United States District Court, W.D. Missouri, Western Division
JANICE M. O'REILLY, Plaintiff,
ANDREW M. SAUL, Commissioner of Social Security, Defendant.
ORDER AND OPINION REVERSING THE COMMISSIONER'S
FINAL DECISION AND AWARDING BENEFITS
D. SMITH, SENIOR JUDGE
is Plaintiff's appeal of the Commissioner of Social
Security's final decision denying her application for
disability insurance benefits. For the following reasons, the
Commissioner's decision is reversed and the case is
remanded with the instruction to award benefits to Plaintiff.
STANDARD OF REVIEW
Court's review of the Commissioner's decision is
limited to a determination of whether the decision is
“supported by substantial evidence on the record as a
whole. Substantial evidence is less than a preponderance
but…enough that a reasonable mind would find it
adequate to support the conclusion.” Andrews v.
Colvin, 791 F.3d 923, 928 (8th Cir. 2015) (citations
omitted). “As long as substantial evidence in the
record supports the Commissioner's decision, we may not
reverse it because substantial evidence exists in the record
that would have supported a contrary outcome, or because we
would have decided the case differently.” Cline v.
Colvin, 771 F.3d 1098, 1102 (8th Cir. 2014) (citation
omitted). Though advantageous to the Commissioner, this
standard also requires the Court consider evidence that
fairly detracts from the final decision. Anderson v.
Astrue, 696 F.3d 790, 793 (8th Cir. 2015) (citation
omitted). Substantial evidence means “more than a mere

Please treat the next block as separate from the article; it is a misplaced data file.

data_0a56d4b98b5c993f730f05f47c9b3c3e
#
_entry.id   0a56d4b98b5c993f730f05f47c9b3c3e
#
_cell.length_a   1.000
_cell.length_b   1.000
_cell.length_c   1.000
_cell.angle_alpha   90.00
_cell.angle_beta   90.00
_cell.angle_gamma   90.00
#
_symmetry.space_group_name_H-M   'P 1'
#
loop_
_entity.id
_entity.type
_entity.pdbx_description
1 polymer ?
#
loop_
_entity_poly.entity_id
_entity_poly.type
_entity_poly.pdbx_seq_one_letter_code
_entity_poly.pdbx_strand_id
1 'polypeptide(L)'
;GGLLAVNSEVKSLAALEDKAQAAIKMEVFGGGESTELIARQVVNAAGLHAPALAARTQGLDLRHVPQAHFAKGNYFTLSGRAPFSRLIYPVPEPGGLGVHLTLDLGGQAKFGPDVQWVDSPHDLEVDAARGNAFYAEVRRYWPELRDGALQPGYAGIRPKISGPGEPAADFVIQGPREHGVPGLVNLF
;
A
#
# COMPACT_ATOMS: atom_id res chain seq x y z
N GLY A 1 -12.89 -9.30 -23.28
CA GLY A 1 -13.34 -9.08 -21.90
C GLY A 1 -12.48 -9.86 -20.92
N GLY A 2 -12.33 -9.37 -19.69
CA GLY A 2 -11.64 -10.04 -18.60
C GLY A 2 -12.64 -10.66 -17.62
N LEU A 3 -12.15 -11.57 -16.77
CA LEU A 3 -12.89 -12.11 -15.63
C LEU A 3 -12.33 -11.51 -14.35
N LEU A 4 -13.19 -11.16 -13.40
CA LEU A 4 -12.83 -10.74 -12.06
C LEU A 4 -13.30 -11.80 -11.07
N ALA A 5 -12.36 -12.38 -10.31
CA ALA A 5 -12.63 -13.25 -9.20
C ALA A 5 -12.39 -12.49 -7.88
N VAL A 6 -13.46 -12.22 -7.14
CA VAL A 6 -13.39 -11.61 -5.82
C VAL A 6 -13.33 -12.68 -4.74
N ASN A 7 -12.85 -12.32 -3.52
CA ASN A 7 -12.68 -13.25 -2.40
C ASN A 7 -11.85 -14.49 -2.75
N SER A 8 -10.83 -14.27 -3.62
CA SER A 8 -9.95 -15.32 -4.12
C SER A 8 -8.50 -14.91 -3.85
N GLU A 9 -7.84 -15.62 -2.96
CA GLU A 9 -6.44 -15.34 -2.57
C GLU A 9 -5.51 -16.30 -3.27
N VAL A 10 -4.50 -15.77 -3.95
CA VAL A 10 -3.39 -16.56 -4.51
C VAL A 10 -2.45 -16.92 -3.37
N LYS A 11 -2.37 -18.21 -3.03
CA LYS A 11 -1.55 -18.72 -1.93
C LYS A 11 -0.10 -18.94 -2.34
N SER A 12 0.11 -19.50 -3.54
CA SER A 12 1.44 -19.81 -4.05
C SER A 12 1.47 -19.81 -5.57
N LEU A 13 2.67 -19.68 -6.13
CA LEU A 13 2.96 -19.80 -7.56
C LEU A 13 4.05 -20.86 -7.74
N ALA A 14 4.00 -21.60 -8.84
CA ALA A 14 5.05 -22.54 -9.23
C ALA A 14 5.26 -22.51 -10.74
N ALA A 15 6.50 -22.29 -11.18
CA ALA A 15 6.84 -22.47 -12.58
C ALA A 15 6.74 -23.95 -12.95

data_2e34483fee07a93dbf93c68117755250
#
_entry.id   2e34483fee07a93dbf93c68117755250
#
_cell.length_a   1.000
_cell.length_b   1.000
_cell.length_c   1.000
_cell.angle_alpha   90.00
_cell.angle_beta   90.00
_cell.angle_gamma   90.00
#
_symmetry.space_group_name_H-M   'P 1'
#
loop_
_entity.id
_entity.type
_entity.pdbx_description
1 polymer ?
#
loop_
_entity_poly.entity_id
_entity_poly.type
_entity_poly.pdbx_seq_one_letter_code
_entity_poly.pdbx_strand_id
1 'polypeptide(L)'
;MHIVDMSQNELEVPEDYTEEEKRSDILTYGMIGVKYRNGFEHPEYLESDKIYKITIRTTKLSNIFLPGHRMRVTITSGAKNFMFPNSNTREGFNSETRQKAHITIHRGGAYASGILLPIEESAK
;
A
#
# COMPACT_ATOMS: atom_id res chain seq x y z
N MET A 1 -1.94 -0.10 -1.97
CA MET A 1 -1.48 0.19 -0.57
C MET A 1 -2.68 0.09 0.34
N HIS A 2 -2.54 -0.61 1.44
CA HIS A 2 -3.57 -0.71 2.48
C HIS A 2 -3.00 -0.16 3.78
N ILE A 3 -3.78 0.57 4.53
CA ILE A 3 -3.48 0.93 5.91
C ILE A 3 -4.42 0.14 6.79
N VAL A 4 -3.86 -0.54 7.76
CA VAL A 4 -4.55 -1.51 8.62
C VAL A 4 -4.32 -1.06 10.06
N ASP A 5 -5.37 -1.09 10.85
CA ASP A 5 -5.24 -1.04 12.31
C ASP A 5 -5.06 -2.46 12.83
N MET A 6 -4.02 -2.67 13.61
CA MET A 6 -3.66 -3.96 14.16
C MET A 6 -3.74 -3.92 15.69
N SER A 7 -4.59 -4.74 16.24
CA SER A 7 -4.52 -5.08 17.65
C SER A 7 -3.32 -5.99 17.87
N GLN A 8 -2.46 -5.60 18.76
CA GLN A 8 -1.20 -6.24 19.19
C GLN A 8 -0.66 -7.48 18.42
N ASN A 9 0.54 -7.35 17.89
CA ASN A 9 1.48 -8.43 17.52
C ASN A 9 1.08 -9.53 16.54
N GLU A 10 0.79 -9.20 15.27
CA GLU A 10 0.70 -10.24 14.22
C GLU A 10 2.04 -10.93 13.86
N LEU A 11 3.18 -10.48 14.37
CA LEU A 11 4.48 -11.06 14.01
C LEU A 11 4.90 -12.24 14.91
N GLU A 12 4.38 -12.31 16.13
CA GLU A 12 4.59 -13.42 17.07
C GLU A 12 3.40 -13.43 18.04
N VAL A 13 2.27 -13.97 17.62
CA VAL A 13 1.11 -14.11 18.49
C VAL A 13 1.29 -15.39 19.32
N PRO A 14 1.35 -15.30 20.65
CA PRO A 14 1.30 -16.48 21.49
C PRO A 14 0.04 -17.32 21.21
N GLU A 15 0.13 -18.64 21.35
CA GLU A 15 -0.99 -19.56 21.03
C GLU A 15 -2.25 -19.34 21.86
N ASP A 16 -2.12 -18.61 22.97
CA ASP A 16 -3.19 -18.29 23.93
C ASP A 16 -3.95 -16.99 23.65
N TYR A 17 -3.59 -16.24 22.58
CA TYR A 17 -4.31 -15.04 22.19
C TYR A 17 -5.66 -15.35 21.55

scintilla” of evidence; it is relevant evidence a
reasonable mind might accept as adequate to support a
conclusion. Gragg v. Astrue, 615 F.3d 932, 938 (8th
Court has the authority to affirm, modify, or reverse the
decision of the ALJ, “with or without remanding the
case for a rehearing.” 42 U.S.C. § 405(g).
Ordinarily, when an ALJ's decision denying benefits is
reversed, the “abundant deference” owed to the
ALJ counsels in favor of remanding the case for further
administrative proceedings. Buckner v. Apfel, 213
F.3d 1006, 1011 (8th Cir. 2000) (quoting Cox v.
Apfel, 160 F.3d 1203, 1210 (8th Cir. 1998)).
Accordingly, the Court “may enter an immediate finding
of disability only if the record ‘overwhelmingly
supports' such a finding.” Id. (quoting
Thompson v. Sullivan, 957 F.2d 611, 614 (8th Cir.
1992)). Remand for further administrative proceedings is not
appropriate where “further proceedings would serve no
useful purpose” and “would merely delay receipt
of benefits.” Olson v. Shalala, 48 F.3d 321,
323 (8th Cir. 1995); Cline v. Sullivan, 939 F.2d
560, 569 (8th Cir. 1991).
who was born in 1964, filed an application for disability
insurance benefits on December 16, 2013, alleging a
disability onset date of August 16, 2013. R. at 15, 31,
168-69, 401. Plaintiff's claim was initially denied, and
after a hearing, Administrative Law Judge (“ALJ”)
Christina Young Mein found Plaintiff was not disabled. R. at
15-26. Plaintiff unsuccessfully appealed the decision to the
Appeals Council. R. at 1-4. She then appealed to this Court.
O'Reilly v. Berryhill, No. 16-CV-6098-ODS.
October 2017, the Court reversed Commissioner's decision,
and remanded the matter for additional administrative
proceedings. R. at 496-98. Upon remand, the Court ordered the
ALJ to (1) consider whether work performed by Plaintiff in
2014 should be deemed unsuccessful work attempts or
substantial gainful activities; (2) obtain a consultative
examination to determine the extent of Plaintiff's